Haven't had time to personally reflect on a landmark Budget. Left is Right, as Sylvia Lim puts it. One thing that struck me the most was the promotion of continuous reskilling at the level of individuals. The government is giving out something akin to Edusave for workers. It is an excellent move.
For me at least, this will help rescue social mobility from being made redundant by fundamental economic transformations. The government is expanding tertiary education and one day soon PMETs will make up the majority of the workforce. But this social mobility will likely be made meaningless by the replacement of white collar and other middle income-type jobs as machines take over lower-level knowledge work.
But is SkillsFuture enough? We tend to be overly cautious these days, spoiled perhaps by success. Policy cannot be because the workforce has been trained by a conservative and risk-averse education system. Policy has to take into account this trained nature of our workforce and work to undo the habits of mind and hands. As usual, the mindset change must begin with the government.
First, we need to go upstream to shift our educational philosophy and approach. We have gone through quite a number of iterations of promoting creativity, innovativeness and critical thinking in schools. My students have gotten smarter over the decade. They can now give me competent summaries of complex essays. But they still turn to look at the grade first when I return their essays and not my comments. They still ask me what do I want and expect when consulting me for their essays more than using me as a sounding board for their own ideas.
Cultivating a true meritocracy of skills will take another generation, if we dare to kill our educational sacred cows. One thing we can do is to think of how to do ASPIRE not only for Polys and ITEs but for secondary schools and JCs, and to do it not as another additional module to the current curriculum but to overhaul the curriculum to get everyone focused on thinking and practical skills instead of grades and rubrics.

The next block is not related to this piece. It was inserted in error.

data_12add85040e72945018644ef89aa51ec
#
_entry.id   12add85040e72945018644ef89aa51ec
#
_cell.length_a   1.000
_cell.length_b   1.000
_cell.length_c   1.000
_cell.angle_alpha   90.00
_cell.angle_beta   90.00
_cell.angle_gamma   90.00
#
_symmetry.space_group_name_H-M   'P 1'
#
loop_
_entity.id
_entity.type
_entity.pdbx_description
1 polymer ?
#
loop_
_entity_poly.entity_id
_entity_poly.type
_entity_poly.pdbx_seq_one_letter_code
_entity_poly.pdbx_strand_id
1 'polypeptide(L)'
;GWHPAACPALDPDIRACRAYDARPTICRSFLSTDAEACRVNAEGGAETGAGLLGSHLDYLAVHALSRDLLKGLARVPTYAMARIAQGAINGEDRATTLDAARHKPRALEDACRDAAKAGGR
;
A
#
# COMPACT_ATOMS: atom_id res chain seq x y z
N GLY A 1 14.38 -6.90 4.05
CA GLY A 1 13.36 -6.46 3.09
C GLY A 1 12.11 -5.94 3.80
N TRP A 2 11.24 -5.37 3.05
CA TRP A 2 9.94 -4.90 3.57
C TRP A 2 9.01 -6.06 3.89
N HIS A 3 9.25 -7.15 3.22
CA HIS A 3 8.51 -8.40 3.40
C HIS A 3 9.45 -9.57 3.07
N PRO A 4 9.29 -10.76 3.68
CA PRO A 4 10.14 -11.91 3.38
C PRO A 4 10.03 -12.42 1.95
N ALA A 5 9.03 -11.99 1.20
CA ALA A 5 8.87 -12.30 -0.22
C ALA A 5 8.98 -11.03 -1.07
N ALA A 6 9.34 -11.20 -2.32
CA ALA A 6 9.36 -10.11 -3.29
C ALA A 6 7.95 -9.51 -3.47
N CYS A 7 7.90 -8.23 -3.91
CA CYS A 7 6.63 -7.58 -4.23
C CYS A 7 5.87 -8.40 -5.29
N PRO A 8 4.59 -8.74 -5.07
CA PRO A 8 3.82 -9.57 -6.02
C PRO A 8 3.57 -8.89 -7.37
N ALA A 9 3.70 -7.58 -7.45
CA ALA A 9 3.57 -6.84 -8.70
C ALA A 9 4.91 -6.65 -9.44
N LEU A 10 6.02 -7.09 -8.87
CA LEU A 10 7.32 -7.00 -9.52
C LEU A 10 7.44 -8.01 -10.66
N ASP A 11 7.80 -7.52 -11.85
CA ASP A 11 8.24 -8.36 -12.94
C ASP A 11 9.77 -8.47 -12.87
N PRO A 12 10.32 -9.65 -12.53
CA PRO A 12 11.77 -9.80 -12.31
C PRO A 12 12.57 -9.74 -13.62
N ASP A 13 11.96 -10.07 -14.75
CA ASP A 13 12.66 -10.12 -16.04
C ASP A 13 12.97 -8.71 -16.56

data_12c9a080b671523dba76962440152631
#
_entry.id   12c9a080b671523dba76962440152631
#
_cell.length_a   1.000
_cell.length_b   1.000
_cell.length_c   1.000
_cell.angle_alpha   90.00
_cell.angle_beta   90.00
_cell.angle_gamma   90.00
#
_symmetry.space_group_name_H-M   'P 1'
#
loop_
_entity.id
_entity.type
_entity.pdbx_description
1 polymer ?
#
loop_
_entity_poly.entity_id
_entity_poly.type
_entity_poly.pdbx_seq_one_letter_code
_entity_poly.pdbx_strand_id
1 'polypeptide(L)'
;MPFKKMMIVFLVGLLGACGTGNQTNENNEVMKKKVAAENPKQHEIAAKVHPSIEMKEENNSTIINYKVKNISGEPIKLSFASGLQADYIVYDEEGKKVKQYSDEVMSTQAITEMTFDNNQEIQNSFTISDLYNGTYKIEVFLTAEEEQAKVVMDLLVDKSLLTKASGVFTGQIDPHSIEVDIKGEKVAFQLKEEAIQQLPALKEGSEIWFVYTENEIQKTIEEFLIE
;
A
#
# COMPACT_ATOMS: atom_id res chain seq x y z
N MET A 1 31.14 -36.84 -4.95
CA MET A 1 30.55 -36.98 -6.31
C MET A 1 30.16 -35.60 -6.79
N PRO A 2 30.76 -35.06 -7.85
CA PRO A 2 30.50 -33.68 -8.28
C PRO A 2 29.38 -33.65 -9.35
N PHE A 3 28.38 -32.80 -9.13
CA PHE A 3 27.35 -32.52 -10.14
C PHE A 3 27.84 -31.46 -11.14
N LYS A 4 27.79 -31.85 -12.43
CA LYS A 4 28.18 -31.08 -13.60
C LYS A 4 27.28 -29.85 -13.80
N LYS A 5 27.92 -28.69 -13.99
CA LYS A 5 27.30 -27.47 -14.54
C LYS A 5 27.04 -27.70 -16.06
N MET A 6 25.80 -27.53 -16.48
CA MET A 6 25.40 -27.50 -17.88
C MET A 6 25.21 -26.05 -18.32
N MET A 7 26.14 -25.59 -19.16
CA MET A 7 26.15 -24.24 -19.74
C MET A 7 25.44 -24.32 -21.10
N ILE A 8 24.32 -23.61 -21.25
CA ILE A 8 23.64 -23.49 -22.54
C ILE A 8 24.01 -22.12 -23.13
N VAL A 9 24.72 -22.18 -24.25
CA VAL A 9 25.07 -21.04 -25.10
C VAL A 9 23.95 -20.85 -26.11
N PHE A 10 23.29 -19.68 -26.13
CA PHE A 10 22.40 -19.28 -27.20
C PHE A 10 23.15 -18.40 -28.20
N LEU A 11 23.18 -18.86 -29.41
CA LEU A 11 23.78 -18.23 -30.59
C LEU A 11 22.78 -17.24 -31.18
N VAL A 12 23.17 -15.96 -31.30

Second, for existing workers, SkillsFuture will need to be daring, empowering and preemptive. SkillsFuture promises an "integrated system of education and training, that responds to constantly evolving industry needs". That's my worry there. I hope "integrated" doesn't mean highly structured, centralised and restrictive. "Responding" sounds reactive. I fear Singapore may become a gigantic school system, with streaming, tests and homework the bane of our whole life.
SkillsFuture will do better to facilitate individuals to make decisions to empower themselves as they forecast the matching of their own needs to industry trends. We should be allowed to be wrong and to over-learn, to accumulate a repository of "unnecessary" skills to better prepare and preempt the future. We should aim instead for a crowd-sourced system of co-creative education, that is ahead of the industry curve and defining known unknowns in industry trends. SkillsNow for future unknown needs.
the persistently political pine stays green in the winter of the patriarch ... while, one by one, the gentlemen fall prey to the corruption of power and patronage
s/pores new directions in singapore studies